African Greys are great talkers! So why wasn’t my pet parrot talking? My Mother took every opportunity to repeat, “Polly put the kettle on” when she was in the kitchen near Polly’s cage. Then one day, as my Dad approached Mum to give her his customary goodbye kiss Polly went “phffch” (How do you spell the smacking sound of a kiss?) “Did you hear that, Bets?” said Dad. “Let’s try again”. He left the room, re-entered and went up to Mum. “phffch” No doubt about it! A few days later the parrot spoke. After that there was no stopping her. She picked up phrases she was taught, but better still she copied things like my Mother’s laugh. And she completely confused toddler Michael when she scolded him in Mum’s voice. “Oh-h-h! Mi-chael!” Poor little lad would look guiltily around wondering what he had done!
Michael was the one other person that Polly tolerated. When he learnt to walk he would go up to her cage and walk around it, curling his fingers through the bars to hold on. Polly would climb down off her perch and follow those tempting little fingers with her strong beak but she never, ever pecked him. She reserved her wild side for Mum and Ann. If I put her down on the floor as Ann entered the room, Polly would half raise both wings and charge, beak poised to nip Ann’s ankles! And she never relented on attacking Mum – despite the fact that Mum was her principal carer whenever I was unavailable.
By the time she had been with us three years Polly had a variety of favourite phrases. She could imitate Mum so well that when Polly called, “Arthur! Coffee” she brought Dad running. At night time she would make the most hideous screeches and only quieten when we covered her cage with blackout curtain. She hated being completely isolated, though and pecked a hole in the blackout through which she could peep. Then life grew more complicated: my Parents decided to emigrate to Rhodesia (now Zimbabwe.) Five kids, one bird and all their household effects had to make the journey with them by sea.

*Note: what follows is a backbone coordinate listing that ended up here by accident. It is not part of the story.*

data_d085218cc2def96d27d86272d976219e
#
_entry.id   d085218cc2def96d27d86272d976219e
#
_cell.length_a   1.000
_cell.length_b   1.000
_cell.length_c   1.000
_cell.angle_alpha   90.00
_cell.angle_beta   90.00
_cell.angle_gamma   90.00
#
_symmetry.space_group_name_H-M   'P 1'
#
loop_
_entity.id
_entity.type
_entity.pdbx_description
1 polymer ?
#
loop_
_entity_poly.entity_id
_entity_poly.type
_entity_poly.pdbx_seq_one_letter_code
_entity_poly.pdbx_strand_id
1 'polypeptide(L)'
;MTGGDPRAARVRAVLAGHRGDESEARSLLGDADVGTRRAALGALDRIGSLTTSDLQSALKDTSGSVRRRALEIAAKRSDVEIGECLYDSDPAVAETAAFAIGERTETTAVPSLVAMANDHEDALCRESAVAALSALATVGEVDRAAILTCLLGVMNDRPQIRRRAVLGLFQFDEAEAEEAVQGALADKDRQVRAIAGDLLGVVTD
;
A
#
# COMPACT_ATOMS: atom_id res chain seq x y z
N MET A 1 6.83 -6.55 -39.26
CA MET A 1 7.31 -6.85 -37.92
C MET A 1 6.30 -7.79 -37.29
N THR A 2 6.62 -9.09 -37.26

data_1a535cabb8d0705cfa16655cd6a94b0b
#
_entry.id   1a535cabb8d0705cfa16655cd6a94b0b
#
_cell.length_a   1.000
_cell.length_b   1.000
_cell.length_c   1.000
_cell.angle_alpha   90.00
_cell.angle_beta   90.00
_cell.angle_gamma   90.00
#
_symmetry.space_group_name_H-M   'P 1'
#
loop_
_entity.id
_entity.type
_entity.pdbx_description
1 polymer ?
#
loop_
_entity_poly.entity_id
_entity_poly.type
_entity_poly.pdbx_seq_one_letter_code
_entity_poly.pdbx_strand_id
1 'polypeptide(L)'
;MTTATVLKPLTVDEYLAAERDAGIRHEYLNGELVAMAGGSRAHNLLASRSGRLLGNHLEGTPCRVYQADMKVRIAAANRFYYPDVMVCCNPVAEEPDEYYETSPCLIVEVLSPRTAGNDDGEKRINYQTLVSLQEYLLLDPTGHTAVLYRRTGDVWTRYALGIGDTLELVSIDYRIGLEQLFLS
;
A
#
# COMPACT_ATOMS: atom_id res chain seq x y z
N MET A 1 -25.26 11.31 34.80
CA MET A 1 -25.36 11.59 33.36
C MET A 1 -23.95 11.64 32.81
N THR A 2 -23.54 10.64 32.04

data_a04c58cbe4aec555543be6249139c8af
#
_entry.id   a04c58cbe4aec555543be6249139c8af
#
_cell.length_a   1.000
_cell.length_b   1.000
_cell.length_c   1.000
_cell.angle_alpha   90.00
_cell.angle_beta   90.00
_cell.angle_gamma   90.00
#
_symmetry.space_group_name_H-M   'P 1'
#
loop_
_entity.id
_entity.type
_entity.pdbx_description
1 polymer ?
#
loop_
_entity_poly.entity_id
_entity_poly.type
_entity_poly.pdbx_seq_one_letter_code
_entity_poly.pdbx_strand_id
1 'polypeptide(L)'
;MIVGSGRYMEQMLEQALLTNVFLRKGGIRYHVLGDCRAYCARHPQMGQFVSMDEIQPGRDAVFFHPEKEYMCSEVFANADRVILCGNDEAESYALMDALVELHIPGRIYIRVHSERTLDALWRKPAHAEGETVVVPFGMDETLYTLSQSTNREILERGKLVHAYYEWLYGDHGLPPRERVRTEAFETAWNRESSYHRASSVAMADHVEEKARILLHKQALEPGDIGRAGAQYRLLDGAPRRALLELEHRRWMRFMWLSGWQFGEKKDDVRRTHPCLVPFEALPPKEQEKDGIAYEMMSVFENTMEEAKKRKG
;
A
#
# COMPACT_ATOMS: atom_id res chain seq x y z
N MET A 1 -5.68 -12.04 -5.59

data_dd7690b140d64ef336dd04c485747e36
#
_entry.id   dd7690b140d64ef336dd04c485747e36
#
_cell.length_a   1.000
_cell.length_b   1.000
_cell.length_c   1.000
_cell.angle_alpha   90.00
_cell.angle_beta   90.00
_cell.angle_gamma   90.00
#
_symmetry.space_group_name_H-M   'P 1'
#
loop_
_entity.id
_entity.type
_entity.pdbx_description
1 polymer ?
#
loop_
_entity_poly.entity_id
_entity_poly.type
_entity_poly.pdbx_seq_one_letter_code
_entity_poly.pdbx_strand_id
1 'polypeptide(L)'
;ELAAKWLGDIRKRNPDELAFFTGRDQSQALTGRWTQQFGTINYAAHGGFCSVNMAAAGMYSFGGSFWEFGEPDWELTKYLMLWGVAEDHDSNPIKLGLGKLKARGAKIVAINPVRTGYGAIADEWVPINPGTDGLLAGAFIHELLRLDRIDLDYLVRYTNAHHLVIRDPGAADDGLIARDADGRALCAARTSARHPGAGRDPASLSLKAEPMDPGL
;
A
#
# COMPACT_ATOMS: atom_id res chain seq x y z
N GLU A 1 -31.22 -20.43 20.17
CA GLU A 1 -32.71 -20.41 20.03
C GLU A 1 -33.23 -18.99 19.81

Memory plays tricks, and I recall little of the train trip down to Southampton to catch the liner SS Capetown Castle except that Polly travelled in a tiny cage since her main cage had been sent ahead directly to the ship. On board ship she travelled below decks in the Ship’s Butcher’s Office which caused me great concern for her well-being. I imagined her ending up in a parrot pie! At Capetown we put Polly back in her tiny cage to make the four-day train journey with us up to Salisbury. (Harare)
That was some journey! My Mother was unwell, my sister went down with tonsillitis so my brother John I were pretty well left in charge of the two toddlers and the bird in one compartment while my Parents and my sister were in the next one. I still marvel that we did not lose one of the little boys out of the wide-open train windows. And I very nearly did lose the parrot! I never dared tell my Parents what I had done. After removing the bottom tray from Polly’s cage I decided to shake the cage out of the window to remove all the seed husks and detritus. Thank goodness that Polly clung to the perch. How she not fall off and fly away I still do not know! The stupidity of my actions hit me and I hastily pulled the cage back inside the carriage. Phew! Polly never uttered a word during our travels, but one day after we settled her back in her big cage she suddenly let out a stream of invective in the Ship’s Butcher’s voice. Mum was most relieved that she was the only one to hear the appalling language!